Tarang - 1984

Author: Dr. Mandar
Tarang
Year: 1984
Writer/Director: Kumar Shahani
Cast: Amol Palekar, Smita Patil, Shreeram Lagoo, Rohini Hattangadi, Om Puri, Kawal Gandhiok
 
(Read original article on PFC)
 
If you want to know why the so-called Parallel Cinema movement in Hindi cinema died down in the 1980s, then go and watch this movie- at your peril of course! The only reason I saw it was to listen to Lata Mangeshkar’s superb rendition of ‘Sang so jaao’- a complex Vanraj Bhatia composition that appears almost at the end of the film!
 
Looking at the stalwarts featuring in the film’s cast, is it too much to expect a decent fare? But all we come across is just a rambling, incoherent and at times incomprehensible narrative that fails to hold interest.
 
Story-line: An aging industrialist (Shreeram Lagoo) is trying to run his troubled company by maintaining a delicate power balance. Views of his son-in-law (Amol Palekar), who is actively running company’s day-to-day business, are in constant conflict with his foreign-based son (Girish Karnad). The worker-union trouble is a major issue and management-backed faction is trying its best to undermine the workers’ interests. To complicate the matters, the industrialist’s only daughter (Kawal Gandhiok) is mentally instable and prone to mood-swings. Her young son is in the care of a housemaid (Smita Patil), who happens to be a homeless widow of a Union leader.
 
Using these ingredients, this patchy story tries to cover a big canvas of the power struggle within an industrialist family, the worker- union movement, the all-pervading corruption in society, the rich versus poor struggle and the emotional turmoil of the people involved. Unfortunately the brush- strokes painting on that canvas prove weak and colorless.
 
Amol Palekar as the suave, crooked, new breed businessman and Smita Patil as his intelligent, loyal and yet gullible maidservant are the main protagonists in this film. They represent the rich and the poor. Their chemistry, their conflicts and their complexities form the crux of the story. Their performances are natural and nuanced as expected but even they cannot get over the overall tedium of the proceedings!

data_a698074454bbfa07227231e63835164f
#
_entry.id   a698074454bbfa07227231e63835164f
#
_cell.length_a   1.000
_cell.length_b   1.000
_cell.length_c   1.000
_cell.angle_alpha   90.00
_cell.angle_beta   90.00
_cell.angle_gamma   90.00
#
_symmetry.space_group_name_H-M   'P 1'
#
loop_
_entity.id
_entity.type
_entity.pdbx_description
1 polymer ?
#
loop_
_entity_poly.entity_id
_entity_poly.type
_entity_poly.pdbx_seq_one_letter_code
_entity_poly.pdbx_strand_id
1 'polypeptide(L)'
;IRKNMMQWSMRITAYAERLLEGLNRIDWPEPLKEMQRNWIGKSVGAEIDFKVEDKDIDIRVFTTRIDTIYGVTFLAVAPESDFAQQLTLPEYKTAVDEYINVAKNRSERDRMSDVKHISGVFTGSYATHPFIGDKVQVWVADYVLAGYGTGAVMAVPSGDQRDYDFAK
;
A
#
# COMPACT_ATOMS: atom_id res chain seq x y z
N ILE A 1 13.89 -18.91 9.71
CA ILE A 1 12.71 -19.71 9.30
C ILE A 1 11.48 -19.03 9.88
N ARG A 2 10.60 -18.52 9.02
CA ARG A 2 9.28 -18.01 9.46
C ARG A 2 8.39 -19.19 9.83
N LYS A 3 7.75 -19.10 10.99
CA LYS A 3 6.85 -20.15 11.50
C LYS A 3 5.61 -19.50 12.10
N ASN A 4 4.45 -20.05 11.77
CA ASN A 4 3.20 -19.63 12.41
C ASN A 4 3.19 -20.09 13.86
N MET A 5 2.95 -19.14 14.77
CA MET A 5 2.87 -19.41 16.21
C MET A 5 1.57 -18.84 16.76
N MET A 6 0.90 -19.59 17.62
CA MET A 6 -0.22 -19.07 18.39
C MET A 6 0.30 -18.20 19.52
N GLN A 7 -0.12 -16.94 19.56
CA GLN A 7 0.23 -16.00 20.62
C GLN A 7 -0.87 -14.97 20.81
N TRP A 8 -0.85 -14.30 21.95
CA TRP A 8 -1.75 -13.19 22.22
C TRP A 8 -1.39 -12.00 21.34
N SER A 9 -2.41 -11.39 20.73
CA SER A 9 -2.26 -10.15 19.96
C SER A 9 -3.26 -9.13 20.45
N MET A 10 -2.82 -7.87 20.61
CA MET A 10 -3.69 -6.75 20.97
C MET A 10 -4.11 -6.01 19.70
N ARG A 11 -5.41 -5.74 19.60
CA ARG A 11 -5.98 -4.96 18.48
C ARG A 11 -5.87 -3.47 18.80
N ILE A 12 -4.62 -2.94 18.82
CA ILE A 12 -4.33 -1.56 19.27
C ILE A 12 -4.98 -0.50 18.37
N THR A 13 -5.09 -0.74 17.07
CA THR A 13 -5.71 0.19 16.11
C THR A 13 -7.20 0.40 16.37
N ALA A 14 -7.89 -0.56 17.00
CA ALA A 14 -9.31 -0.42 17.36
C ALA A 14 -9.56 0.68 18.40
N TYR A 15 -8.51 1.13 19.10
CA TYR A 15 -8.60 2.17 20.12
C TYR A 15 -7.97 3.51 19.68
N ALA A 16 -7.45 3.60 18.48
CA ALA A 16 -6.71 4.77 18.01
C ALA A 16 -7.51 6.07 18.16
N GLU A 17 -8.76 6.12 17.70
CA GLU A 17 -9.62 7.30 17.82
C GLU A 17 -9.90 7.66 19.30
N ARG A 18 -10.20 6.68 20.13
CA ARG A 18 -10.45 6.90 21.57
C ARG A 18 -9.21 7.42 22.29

On the net, I came across a raving review from a foreign critic that opines: “Tarang is not easy to assess, nor will it ever be received by the general audience with understanding or enjoyment. It is slow, larger than life, and undoubtedly intriguing.” In the same review, there are comments from Shahani that tell us that Tarang was his exploration of the epic form of cinema. (Read that review here.)
 
I found Shahani’s direction too hard to fathom. Within this so-called realistic storyline, he suddenly lapsed into realms of fantasy. Even he decided to end the film on a fantasy-filled note. These detours were as unconvincing as they were unexpected. Most importantly he failed to keep up the momentum and let the film meander into an unending drag. ‘Tarang’ left me with questions- not about the moral or social issues that the film tried to touch but about my own sanity for having braved through those tormenting tortuous two and a half hours!
 
I feel that films like Tarang, No Smoking, Saawariya or Delhi 6 belong to the same category where the director had some supposedly great concept in his mind but then failed miserably to translate his vision onto the silver screen. These directors (and their supporters) may argue that people couldn’t understand their artistic vision or that the audience was too dumb! But what is the use of making a film for a public release if it is understood by only a handful? It is not just some meaningless home video to be enjoyed by the few family faithful. Forget the commerce part of it, but doesn’t even the artistic value of such ventures suffer when the directors opt for such boring, complex and undecipherable cinematic language?

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